White Blossoms

Catherine Josephine Devine

March 24, 1960 ~ December 20, 2020 (age 60)

Tribute


January 2021, Fort Myers, FL
An update on the life and death of Cathy Devine…
I want to thank everyone for the cards, flowers, plants, messages, emails, and texts expressing sympathy at the loss of my beloved. Some of the people expressing the most heartfelt condolences are people that I have never met. It is clear to me that many people are grieving, and a number of those people are also wrestling with the incongruity of someone so good and so otherwise healthy dying in the prime of her life.
In an effort to promote some slight measure of closure for all whom Cathy touched; I have decided to describe the circumstances that led to her end. I will withhold certain details to protect Cathy’s dignity.
On or around the ninth of November 2020, Cathy was preparing breakfast when she suddenly felt faint. I carried her to the couch, and she began speaking incoherently. In short order she recovered her senses, but the episode concerned us both. She additionally started to have persistent and painful headaches and back aches. Cathy’s primary care doctor recommended that we take a COVID test—which we did with negative results. That same week Cathy received her semi-annual PET scan. She decided that she would ask her oncologist about the headaches the following week. While results of the PET scan were good, Dr. Rodriguez ordered a brain MRI for the next day. Twenty-four hours later we learned that Cathy had a brain tumor pushing up against her right frontal lobe.
Cathy met with her neurological surgeon on November twentieth. The tumor presented itself as cancerous. Cathy would have to undergo brain surgery, and once she recovered, begin radiation. She never hesitated about moving forward. During the days before her surgery, we talked about everything we had shared across six decades. We marveled at our mutual good fortune and the life we built together. Cathy was completely ready to face her fate. I did my best to be equally brave.
Her surgery was scheduled for December tenth. The day before our former Paster, Father Stan Dombrowski, came to our home and gave her the sacrament of the sick. Cathy’s physical state had weakened to the extent that she needed the assistance of a wheelchair. I dropped her off at the hospital that morning and at around 3:00pm I received a call from the doctor telling me that the surgery went well and that there appeared to be no residual cancer. The doctor did say that Cathy had suffered two post-surgery seizures—not uncommon for surgery taking place near the frontal lobe.
I visited Cathy daily in the ICU. She recovered rapidly across Saturday and Sunday. She was well enough on Sunday, December thirteenth, that we were able to take her home. She slept for several hours but upon awaking was in pain and restless. She became less alert as the night passed to the next morning and I was forced to call 911 for the paramedics to return her to the hospital. After four or so hours in the emergency room, Cathy remained listless and uncommunicative. She was moved that night to the neurological wing of the hospital. It was now Tuesday, December fifteenth.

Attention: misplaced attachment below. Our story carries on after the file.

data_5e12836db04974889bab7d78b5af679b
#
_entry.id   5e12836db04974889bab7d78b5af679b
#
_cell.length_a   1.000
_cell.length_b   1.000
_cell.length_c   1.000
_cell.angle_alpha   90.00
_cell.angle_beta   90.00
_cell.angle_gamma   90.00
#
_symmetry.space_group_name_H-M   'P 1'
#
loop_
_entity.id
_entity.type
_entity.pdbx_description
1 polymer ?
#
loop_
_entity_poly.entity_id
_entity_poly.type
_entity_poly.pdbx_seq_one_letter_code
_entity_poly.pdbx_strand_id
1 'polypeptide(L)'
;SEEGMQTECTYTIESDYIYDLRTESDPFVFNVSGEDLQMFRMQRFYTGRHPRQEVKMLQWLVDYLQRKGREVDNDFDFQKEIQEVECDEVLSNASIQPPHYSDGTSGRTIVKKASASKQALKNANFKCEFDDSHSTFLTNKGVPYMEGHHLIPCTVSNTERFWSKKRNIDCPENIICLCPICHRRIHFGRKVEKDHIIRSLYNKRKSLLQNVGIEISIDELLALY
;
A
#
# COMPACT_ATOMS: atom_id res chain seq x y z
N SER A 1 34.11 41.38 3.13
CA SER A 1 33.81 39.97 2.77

Across Tuesday, Wednesday, and Thursday Cathy rebounded strongly. On Thursday she was alert, eating solid food, and answering all my questions. She did, however, think that the year was 2012 and that she was fifty-two. I had to advise her that it was 2020 and that she was sixty years old. “Oh my,” she said, “I’m that old!” I assured her that she could easily pass for a woman of forty. I spent three of the allotted six visiting hours with Cathy and our daughter, Ava, spent the remaining three. We had every reason to be optimistic. She was back. 2

As Thursday evening turned to night, Cathy suffered another setback. By the time I saw her on Friday, Cathy was in a dire state. She had suffered a series of seizures and was unresponsive. She was moved back to the ICU on Saturday. She had five doctors actively working to restore her life.
Two CAT scans: one on Monday and another on Friday showed no changes in Cathy’s brain since after her surgery. On Sunday (December twentieth) I arrived at the ICU at noon (the start of visiting hours). Cathy had been on a ventilator and feeding tube since Saturday night. Doctors were still hopeful that if they could get her seizures under control that Cathy could still recover. As soon as I entered Cathy’s room in the ICU, her nurse (clearly a man who had served in our military) advised me in a respectful but firm tone, that a just-completed CAT scan showed that Cathy had suffered a herniation of the brain and was not going to recover. Cathy’s oncologist, Dr. Frank Rodriguez, who had been supporting me throughout this entire situation, took my call and told me that the person in the bed was no longer the love of my life. I ordered the life-ending protocol that Dr. Rodriguez and I had discussed on Saturday night. I intended to follow Cathy’s instructions on this possibility without reservation or hesitation. She needed me to be my strongest at that moment. I did not falter but a part of me died with her that day.
We were moved to a private room where all the tubes and connections were removed. I stroked Cathy’s hair and sang to her some of her favorite songs. She was very peaceful and despite all, still beautiful. I watched her take her last breath and whispered to her that wherever she was that I would find her someday, somehow. The time was 2:58pm, EST, on December 20, 2020.
In my penning of this letter, Cathy would have said, “If it helps one person to heal, then it was worth the effort and the tears.”
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JD
John J. Devine

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